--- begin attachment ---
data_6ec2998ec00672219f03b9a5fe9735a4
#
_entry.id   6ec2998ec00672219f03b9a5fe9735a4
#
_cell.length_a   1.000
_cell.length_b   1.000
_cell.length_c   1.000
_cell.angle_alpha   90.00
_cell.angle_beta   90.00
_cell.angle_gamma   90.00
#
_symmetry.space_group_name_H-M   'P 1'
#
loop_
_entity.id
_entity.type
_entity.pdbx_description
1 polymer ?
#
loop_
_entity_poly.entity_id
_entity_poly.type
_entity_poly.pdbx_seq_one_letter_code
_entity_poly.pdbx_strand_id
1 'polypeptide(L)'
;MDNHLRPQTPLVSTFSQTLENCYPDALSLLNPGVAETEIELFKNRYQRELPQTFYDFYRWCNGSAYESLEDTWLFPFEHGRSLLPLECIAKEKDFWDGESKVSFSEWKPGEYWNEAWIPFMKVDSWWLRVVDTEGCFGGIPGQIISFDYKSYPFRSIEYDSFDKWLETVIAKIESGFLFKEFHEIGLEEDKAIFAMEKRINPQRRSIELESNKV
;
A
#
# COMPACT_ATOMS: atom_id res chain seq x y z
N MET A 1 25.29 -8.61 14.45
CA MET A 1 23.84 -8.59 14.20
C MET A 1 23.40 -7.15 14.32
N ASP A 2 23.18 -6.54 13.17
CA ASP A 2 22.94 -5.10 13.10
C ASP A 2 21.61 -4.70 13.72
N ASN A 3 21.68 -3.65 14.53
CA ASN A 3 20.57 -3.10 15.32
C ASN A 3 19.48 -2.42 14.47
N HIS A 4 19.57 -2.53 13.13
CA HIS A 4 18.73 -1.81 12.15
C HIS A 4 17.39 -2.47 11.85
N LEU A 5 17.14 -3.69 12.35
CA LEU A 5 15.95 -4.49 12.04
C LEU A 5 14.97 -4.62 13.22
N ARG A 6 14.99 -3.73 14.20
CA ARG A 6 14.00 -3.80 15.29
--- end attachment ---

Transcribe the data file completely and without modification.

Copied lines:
data_6ec2998ec00672219f03b9a5fe9735a4
#
_entry.id   6ec2998ec00672219f03b9a5fe9735a4
#
_cell.length_a   1.000
_cell.length_b   1.000
_cell.length_c   1.000
_cell.angle_alpha   90.00
_cell.angle_beta   90.00
_cell.angle_gamma   90.00
#
_symmetry.space_group_name_H-M   'P 1'
#
loop_
_entity.id
_entity.type
_entity.pdbx_description
1 polymer ?
#
loop_
_entity_poly.entity_id
_entity_poly.type
_entity_poly.pdbx_seq_one_letter_code
_entity_poly.pdbx_strand_id
1 'polypeptide(L)'
;MDNHLRPQTPLVSTFSQTLENCYPDALSLLNPGVAETEIELFKNRYQRELPQTFYDFYRWCNGSAYESLEDTWLFPFEHGRSLLPLECIAKEKDFWDGESKVSFSEWKPGEYWNEAWIPFMKVDSWWLRVVDTEGCFGGIPGQIISFDYKSYPFRSIEYDSFDKWLETVIAKIESGFLFKEFHEIGLEEDKAIFAMEKRINPQRRSIELESNKV
;
A
#
# COMPACT_ATOMS: atom_id res chain seq x y z
N MET A 1 25.29 -8.61 14.45
CA MET A 1 23.84 -8.59 14.20
C MET A 1 23.40 -7.15 14.32
N ASP A 2 23.18 -6.54 13.17
CA ASP A 2 22.94 -5.10 13.10
C ASP A 2 21.61 -4.70 13.72
N ASN A 3 21.68 -3.65 14.53
CA ASN A 3 20.57 -3.10 15.32
C ASN A 3 19.48 -2.42 14.47
N HIS A 4 19.57 -2.53 13.13
CA HIS A 4 18.73 -1.81 12.15
C HIS A 4 17.39 -2.47 11.85
N LEU A 5 17.14 -3.69 12.35
CA LEU A 5 15.95 -4.49 12.04
C LEU A 5 14.97 -4.62 13.22
N ARG A 6 14.99 -3.73 14.20
CA ARG A 6 14.00 -3.80 15.29